“I put down two bags of salt for you,” Mr. Diedricksen says, leading the way along a path in his front yard that cuts through three feet of icy snow.

Only two bags?

The first little structure, which is shaped somewhat like a builder’s triangle, rests on a trailer. One side has been painted orange. Four square feet at its base and four feet tall at its highest point, it is proportioned generously enough so that the reporter has more than enough room to stick her head in and turn it. There’s a yellow-and-green cushion on the floor, and a stained-glass window with images of tropical birds contributed by Stephanie Atlee, an artist whose work Mr. Diedricksen saw on Etsy. A large round piece of glass salvaged from a washing machine serves as a window; an empty pickle jar, which juts out of the structure near the door, functions as another window.

Inside, a $6 wooden owl sits on a rough shelf not far from a red lantern. It seems wrong, in the face of such whimsy, to ask what the practical applications of such a structure might be, but this is the reporter’s cold and sorry lot.

“The idea was to see if I could build a homeless shelter for under $100,” Mr. Diedricksen says. “Or you could make it into a tree fort.”

What is it called?

“The $100 Homeless Hut,” he says. “I made up the name right now.”

He points out its various features.

“The pickle-jar window allows in light, but it could be storage. Or if you capped it, a horizontal terrarium. You can’t mount it yet, because it has to be with silicone caulk, and it won’t cure in this cold.”

If you fill it up with stuff, how is it going to function as a window?

“You’d have to leave some space,” Mr. Diedricksen says.

He leads the way down the hill to his backyard, where there are three structures of diminishing size, and shows the reporter into the Gypsy Junker. With a roof height that ranges inside from 5 feet 3 inches to 5 feet 10 inches, this is one that Mr. Diedricksen, who is 6-foot-4, can almost stand upright in, at least in some places. Like many a fancy camper, it also has a bump-out — an 8-foot sleeping pallet — although this bump-out is permanent. Guests can sleep on the four-by-six-foot floor, although if they are tall, they would have to sleep diagonally.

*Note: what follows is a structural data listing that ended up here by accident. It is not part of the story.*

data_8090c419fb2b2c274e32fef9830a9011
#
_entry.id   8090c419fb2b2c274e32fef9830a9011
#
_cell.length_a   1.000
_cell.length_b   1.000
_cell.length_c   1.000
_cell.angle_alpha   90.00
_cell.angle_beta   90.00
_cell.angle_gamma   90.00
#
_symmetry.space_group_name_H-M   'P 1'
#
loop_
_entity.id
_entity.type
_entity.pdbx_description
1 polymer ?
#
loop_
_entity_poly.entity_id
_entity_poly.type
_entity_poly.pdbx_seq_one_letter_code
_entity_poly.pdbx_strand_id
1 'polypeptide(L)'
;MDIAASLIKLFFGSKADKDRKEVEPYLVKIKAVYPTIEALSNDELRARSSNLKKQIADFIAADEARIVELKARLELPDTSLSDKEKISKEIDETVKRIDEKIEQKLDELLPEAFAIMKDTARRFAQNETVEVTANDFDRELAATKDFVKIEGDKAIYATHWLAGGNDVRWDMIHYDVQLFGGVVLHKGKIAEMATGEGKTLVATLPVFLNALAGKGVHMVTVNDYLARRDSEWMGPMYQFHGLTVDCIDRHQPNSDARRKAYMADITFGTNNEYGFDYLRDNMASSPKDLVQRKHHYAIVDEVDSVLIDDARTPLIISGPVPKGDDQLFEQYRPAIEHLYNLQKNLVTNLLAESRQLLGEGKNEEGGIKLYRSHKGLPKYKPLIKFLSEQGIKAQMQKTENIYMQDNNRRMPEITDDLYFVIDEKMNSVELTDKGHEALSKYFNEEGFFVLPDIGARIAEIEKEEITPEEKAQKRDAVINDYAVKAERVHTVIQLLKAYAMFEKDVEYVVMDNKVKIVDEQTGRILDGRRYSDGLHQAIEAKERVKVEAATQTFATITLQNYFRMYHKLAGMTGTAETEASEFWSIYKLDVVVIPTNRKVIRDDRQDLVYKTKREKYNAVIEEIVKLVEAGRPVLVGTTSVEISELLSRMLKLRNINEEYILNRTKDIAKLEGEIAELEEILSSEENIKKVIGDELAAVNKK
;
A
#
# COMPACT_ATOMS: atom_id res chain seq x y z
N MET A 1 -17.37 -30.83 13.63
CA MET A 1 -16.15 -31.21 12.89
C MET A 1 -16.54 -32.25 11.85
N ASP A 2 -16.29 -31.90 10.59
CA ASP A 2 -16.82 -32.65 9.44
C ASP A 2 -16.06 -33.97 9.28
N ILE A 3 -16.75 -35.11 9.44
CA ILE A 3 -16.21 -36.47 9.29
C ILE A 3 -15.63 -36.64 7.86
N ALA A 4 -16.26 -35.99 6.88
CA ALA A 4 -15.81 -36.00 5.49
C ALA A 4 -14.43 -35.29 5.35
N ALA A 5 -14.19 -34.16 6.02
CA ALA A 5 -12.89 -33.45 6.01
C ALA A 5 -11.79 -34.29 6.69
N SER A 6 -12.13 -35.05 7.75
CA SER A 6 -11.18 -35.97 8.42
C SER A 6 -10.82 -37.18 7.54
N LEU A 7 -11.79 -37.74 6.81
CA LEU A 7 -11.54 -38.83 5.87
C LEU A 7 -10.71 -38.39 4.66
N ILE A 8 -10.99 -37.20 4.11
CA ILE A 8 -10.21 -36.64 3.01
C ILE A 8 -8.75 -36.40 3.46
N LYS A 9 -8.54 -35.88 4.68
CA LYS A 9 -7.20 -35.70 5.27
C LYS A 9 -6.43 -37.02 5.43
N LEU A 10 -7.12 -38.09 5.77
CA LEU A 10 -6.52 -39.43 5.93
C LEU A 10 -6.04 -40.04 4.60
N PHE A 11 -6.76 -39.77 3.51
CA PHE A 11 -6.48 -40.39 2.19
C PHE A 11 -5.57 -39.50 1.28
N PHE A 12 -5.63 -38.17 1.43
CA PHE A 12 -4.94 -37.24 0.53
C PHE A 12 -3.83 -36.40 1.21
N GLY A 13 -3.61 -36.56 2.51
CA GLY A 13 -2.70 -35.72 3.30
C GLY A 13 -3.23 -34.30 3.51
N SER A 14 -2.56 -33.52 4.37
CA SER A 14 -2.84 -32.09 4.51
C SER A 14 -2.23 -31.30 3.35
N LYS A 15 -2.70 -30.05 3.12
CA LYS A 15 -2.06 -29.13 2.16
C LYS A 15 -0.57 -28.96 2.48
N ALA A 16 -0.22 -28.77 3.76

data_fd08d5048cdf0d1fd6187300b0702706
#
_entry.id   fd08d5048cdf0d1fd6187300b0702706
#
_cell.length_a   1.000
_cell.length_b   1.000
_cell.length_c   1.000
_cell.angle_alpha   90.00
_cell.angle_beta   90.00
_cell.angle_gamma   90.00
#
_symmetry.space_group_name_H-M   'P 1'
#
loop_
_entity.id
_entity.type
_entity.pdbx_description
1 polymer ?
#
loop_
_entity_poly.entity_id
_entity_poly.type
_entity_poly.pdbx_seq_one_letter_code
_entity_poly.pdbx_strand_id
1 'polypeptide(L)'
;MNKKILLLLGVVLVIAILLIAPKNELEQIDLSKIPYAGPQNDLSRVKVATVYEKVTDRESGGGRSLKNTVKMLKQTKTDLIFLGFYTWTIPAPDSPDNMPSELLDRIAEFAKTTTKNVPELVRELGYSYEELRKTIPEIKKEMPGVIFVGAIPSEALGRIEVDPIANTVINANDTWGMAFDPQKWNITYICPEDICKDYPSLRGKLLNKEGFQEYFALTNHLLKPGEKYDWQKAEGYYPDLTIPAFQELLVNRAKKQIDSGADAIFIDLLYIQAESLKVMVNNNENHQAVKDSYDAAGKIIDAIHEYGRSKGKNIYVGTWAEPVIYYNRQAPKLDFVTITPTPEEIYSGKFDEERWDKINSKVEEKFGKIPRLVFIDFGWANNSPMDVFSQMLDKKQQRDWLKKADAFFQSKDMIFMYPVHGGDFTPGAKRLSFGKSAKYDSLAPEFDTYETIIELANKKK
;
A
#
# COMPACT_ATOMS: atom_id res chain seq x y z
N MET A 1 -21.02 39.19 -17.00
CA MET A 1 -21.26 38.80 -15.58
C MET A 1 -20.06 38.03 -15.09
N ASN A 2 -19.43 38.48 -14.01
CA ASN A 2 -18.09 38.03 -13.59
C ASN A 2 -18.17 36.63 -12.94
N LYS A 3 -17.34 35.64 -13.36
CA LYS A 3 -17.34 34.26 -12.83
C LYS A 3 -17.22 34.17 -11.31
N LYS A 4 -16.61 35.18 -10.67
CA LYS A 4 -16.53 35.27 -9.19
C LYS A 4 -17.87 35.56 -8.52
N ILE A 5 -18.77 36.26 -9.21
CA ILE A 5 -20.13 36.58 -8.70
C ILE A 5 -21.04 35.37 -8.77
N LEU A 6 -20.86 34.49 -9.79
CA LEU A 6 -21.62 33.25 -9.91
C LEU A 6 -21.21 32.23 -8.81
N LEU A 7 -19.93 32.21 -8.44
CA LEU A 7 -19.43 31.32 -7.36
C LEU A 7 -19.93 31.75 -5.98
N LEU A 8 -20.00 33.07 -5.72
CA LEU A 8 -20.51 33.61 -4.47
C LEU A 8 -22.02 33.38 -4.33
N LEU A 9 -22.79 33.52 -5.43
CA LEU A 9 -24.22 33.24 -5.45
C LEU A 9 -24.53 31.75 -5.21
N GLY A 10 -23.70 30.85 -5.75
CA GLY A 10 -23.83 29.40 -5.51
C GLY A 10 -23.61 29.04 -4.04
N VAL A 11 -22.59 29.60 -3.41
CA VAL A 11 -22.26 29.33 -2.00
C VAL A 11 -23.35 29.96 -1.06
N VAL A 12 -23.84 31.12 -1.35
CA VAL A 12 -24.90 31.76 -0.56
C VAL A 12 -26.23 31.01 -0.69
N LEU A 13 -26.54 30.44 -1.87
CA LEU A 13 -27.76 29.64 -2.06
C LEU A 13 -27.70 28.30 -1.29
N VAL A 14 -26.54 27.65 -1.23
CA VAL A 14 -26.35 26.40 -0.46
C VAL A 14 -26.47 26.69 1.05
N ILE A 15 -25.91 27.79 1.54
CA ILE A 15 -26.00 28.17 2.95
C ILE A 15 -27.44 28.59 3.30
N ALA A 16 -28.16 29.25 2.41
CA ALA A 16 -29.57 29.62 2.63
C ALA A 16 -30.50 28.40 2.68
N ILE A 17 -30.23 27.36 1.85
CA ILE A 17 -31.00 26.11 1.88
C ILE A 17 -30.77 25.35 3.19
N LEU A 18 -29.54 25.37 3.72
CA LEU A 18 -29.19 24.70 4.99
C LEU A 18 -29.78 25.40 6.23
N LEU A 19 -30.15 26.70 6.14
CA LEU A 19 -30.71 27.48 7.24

Sawed-off yellow, blue and green wine bottle bottoms make for a colorful lower-level window in the guest area, and there is a heating unit with an exterior vent built from a frying-pan base, with a broken brass cymbal that serves as a heat reflector. (Vegetable oil is the suggested fuel.) The most expensive items were the four sheets of corrugated plastic on the roof, which came to $80.

What did Mr. Diedricksen envision the Gypsy Junker as being?

“Originally, it was going to be a place to brainstorm for my book and my designs,” he says. “There’s no better place than inside someplace that is unconventional and bizarre. It helps you think outside the box instead of sitting in some white-walled room. And my son’s first camp-out was here.”

Heartwarming, though since Mr. Diedricksen has not offered to demonstrate his heating system, it is not heating any other part of the reporter, so we move briskly on to the next structure.

The Hickshaw is considerably shorter and smaller, with a slanting roof between 3 feet and 4 feet 10 inches tall, a width of about 30 inches and a length of 7 feet. Scrunched inside with Mr. Diedricksen, the reporter finds she cannot move her elbows more than a few inches from her body.